Genetic analysis showed that this individual was male and belonged to the Y chromosome haplogroup R which is a very ancient lineage thought to have arisen in Southeast Asia during the Paleolithic. It is widespread throughout the world today. Their mitochondrial lineage was part of the U haplogroup which is common worldwide today and is thought to be of very ancient ancestry [14].


References:

  1. Reyes-Centeno H, Ghirotto S, Détroit F, Grimaud-Hervé D, Barbujani G, Harvati K. 2014. Genomic and cranial phenotype data support multiple modern human dispersals from Africa and a southern route into Asia. Proceedings of the National Academy of Sciences USA 111: 7248-7253.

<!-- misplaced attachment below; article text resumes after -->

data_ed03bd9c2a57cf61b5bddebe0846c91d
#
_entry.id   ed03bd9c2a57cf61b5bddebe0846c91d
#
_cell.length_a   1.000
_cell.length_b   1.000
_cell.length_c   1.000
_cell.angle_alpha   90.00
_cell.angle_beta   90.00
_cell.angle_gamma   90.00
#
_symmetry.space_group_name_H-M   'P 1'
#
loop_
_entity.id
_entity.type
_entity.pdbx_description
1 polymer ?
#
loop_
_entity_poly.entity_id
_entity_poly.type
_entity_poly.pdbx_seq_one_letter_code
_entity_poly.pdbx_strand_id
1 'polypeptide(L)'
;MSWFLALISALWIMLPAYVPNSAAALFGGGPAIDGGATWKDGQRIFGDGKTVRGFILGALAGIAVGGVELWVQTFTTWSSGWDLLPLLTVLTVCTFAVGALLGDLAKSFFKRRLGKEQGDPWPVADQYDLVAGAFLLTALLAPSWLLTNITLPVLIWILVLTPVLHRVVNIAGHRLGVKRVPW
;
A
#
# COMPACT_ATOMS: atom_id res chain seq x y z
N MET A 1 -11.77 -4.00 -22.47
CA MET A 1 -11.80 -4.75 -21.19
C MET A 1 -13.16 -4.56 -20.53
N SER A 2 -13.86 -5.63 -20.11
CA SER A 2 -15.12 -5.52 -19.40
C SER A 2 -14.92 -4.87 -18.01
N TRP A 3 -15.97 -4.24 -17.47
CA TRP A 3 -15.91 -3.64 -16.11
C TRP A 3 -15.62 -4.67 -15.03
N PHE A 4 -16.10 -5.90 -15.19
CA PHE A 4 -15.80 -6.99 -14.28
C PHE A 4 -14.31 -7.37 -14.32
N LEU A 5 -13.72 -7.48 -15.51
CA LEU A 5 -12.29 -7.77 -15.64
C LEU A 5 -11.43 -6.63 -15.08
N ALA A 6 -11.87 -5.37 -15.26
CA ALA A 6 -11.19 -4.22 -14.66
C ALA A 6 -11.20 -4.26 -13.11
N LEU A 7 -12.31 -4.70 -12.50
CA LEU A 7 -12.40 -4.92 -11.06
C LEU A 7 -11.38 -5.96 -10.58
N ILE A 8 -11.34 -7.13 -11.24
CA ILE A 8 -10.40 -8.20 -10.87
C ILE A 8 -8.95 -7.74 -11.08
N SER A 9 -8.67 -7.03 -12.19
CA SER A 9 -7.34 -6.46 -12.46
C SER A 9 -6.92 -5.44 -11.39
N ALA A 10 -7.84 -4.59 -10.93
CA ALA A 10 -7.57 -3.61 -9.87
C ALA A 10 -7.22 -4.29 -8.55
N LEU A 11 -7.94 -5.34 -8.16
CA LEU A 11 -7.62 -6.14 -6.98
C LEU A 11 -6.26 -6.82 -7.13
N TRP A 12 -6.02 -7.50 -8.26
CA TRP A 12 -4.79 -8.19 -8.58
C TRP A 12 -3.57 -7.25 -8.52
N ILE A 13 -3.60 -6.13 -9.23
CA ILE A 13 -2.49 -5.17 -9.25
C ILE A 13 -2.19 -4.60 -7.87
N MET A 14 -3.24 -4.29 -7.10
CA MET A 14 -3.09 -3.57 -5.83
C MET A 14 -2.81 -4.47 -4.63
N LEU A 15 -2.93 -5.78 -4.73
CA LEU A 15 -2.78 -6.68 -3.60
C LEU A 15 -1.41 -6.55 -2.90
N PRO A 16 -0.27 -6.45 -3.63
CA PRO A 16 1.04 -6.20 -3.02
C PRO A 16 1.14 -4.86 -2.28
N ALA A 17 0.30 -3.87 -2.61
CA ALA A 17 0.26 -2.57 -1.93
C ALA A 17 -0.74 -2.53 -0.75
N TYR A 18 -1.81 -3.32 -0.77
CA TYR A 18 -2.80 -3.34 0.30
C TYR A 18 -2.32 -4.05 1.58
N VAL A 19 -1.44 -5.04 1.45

2. Mellars P. 2006. A new radiocarbon revolution and the dispersal of modern humans in Eurasia. Nature 439: 931-935.
  3. Graf KE. 2010. Hunter–gatherer dispersals in the mammoth-steppe: technological provisioning and land-use in the Enisei River valley, south-central Siberia. Journal of Archaeological Science 37: 210–223.
  4. Hawks J. 2017. Neanderthals and Denisovans as biological invaders. Proceedgings of the National Academy of Sciences USA 114: 9761-9763.
  5. Clark PU et al. 2009. The Last Glacial Maximum. Science 325(5941): 710-714.
  6. Verpoorte A. 2009. Limiting factors on early modern human dispersals: the human biogeography of late Pleniglacial Europe. Quat Int 201(1–2):77-85.
  7. Hublin JJ. 2015. The modern human colonization of western Eurasia: when and where? Quat Sci Rev. 118:194–210.
  8. Derev’anko AP. 1998. Paleolithic of Siberia: New Discoveries and Interpretations. University of Illinois Press: Urbana.